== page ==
History of Art 5001: Experiments in Film and Media Theory

Body

HISTORY OF ART 5001: EXPERIMENTS IN FILM AND MEDIA THEORY

Professor Erica Levin

Film theorist Thomas Elsaesser argues, “theory is never historically stable, but takes on new meanings in different contexts.” In this course, we’ll take his claim as a starting point for exploring different approaches to theorizing film and other moving image media, including formalist and realist film theories, as well as the­ories centered around relationship between screens, perception and the human body. We’ll address how film and media theorists have revisited classical, avant-garde, and ideological theories of spectatorship in light of recent transformations and mobilizations of the moving image. We will also explore the interrelation of (real) reception space and (imaginary) media space, the “ontology of the photographic image,” and “the crisis of the commons.” We will consider how cinema has been understood as an ocular-specular phenom­enon and how more recently it has come to be understood as an immersive perceptual event. In the process of this inquiry, we’ll delve into theoretical accounts of identification, synesthesia, haptic vision, and virtuality, and consider how Third Cinema, animation, and YouTube videos provide opportunities for critically re-eval­uating these different theoretical models and approaches.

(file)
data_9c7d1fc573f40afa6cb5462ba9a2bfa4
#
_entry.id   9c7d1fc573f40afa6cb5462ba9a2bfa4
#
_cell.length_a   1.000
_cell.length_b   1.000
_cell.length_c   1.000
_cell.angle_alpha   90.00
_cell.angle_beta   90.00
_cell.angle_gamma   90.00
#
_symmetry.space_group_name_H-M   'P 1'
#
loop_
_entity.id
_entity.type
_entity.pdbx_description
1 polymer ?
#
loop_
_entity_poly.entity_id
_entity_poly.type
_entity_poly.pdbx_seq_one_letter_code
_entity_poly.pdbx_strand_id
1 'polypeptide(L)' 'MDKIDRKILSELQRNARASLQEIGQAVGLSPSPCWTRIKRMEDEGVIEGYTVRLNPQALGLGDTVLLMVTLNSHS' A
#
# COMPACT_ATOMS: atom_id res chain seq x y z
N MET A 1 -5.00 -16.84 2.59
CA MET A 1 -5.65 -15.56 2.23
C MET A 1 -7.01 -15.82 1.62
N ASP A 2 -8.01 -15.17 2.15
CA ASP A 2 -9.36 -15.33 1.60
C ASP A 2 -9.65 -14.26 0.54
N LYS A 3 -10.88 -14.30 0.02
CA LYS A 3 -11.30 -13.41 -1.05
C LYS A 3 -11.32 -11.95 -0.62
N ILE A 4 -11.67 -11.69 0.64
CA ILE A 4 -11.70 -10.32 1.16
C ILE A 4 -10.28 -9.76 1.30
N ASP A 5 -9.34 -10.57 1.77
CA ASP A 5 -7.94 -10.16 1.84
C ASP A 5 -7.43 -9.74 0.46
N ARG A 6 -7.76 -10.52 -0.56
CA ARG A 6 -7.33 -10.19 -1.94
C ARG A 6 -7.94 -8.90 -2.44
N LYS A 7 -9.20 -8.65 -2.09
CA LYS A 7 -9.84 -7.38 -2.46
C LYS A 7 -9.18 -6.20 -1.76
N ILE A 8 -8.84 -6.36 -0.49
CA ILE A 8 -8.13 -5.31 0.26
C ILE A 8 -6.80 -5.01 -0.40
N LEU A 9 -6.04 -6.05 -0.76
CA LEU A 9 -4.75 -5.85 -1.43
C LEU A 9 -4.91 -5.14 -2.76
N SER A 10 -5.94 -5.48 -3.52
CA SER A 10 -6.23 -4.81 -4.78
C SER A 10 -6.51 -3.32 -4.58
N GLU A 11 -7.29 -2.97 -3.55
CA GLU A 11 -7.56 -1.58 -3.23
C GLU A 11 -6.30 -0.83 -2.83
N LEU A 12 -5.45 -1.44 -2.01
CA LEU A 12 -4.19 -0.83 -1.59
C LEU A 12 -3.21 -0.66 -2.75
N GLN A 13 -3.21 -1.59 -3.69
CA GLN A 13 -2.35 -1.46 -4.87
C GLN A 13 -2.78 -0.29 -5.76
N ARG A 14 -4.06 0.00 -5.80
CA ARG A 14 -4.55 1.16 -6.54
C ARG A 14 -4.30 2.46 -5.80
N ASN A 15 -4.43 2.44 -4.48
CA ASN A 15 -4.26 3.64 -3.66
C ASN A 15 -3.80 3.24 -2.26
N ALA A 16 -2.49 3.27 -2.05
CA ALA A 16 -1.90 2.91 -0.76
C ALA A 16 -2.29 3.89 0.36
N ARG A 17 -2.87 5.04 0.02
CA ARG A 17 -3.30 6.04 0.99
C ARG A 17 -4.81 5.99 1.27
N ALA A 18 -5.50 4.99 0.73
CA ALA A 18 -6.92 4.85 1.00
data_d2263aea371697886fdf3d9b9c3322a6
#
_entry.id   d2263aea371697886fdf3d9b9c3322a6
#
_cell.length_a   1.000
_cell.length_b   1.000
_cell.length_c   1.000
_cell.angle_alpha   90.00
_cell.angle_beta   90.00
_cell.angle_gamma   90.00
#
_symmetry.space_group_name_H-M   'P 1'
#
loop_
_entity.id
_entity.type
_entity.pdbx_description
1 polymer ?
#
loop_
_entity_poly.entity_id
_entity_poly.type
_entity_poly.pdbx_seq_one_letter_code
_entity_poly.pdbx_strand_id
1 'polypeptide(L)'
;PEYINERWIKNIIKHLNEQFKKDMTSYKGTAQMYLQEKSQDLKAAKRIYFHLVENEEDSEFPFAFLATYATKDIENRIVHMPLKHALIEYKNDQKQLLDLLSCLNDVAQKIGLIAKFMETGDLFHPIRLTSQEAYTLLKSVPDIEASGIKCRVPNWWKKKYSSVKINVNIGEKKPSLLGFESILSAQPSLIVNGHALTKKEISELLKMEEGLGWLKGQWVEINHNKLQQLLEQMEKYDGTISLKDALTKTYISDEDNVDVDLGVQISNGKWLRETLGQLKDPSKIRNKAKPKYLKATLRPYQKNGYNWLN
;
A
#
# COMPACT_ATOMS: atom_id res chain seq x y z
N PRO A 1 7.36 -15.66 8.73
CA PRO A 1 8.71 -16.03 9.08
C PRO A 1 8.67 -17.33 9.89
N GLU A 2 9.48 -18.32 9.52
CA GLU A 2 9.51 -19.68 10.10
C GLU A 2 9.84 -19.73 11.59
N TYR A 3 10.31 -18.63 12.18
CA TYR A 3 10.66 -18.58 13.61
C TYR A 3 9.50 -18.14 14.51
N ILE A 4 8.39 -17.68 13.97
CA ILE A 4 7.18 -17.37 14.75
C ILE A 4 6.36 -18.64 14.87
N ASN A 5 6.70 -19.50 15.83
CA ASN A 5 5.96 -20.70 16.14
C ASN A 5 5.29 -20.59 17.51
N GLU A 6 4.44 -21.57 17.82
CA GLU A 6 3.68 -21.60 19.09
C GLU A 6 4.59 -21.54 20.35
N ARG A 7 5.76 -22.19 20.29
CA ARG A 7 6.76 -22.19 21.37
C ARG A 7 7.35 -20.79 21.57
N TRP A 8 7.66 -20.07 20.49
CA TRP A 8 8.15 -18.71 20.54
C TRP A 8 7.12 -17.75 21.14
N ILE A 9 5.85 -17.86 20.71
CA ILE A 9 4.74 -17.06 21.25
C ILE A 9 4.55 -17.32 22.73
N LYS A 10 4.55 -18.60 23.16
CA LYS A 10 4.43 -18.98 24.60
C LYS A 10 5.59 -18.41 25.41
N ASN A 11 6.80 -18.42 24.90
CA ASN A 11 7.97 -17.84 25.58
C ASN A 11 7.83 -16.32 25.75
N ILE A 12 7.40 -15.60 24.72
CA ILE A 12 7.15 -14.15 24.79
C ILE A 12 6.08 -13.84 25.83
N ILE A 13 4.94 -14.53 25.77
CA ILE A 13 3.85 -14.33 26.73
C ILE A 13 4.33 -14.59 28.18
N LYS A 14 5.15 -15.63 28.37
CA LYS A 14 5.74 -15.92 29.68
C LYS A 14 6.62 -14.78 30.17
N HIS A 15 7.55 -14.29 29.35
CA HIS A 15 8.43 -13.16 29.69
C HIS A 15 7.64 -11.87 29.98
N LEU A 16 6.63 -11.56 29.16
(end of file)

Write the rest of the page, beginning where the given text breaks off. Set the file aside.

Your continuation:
This 5000-level course will be taught in conjunction with a graduate seminar covering the same material (HISTART 8901 Cinema Studies). Grads are encouraged to take the course for 4 credits under the 8901 class number.

SPRING 2021
5001 Undergraduate Class #: 32307 | Graduate Class Number #: 34310
8901 Class Graduate # 29424

INSTRUCTION MODE: ONLINE and SYNCHRONOUS

Image credit: PRETO E BRANCO by Distruktur in collaboration with Chatschatur (2015)